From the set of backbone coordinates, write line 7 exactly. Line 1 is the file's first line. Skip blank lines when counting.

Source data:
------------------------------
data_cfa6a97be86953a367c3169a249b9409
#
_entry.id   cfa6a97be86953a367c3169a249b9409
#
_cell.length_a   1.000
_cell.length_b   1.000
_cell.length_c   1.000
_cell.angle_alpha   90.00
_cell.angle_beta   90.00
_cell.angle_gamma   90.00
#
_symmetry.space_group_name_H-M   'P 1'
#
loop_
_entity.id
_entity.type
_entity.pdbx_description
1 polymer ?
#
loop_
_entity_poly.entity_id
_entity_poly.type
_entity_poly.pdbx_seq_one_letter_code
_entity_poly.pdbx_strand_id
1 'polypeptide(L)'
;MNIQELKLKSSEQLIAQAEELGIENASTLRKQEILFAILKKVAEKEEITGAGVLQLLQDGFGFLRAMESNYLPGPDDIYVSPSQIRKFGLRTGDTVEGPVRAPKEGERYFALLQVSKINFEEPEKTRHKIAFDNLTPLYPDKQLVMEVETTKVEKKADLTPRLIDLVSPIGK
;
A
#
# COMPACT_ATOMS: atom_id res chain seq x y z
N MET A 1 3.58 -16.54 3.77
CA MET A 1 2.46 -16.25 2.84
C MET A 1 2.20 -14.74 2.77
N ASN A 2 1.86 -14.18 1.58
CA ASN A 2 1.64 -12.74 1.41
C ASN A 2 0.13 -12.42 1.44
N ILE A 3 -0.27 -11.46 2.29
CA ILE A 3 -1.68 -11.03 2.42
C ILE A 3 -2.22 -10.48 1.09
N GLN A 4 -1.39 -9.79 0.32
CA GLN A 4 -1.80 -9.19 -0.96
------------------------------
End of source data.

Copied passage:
_cell.length_c   1.000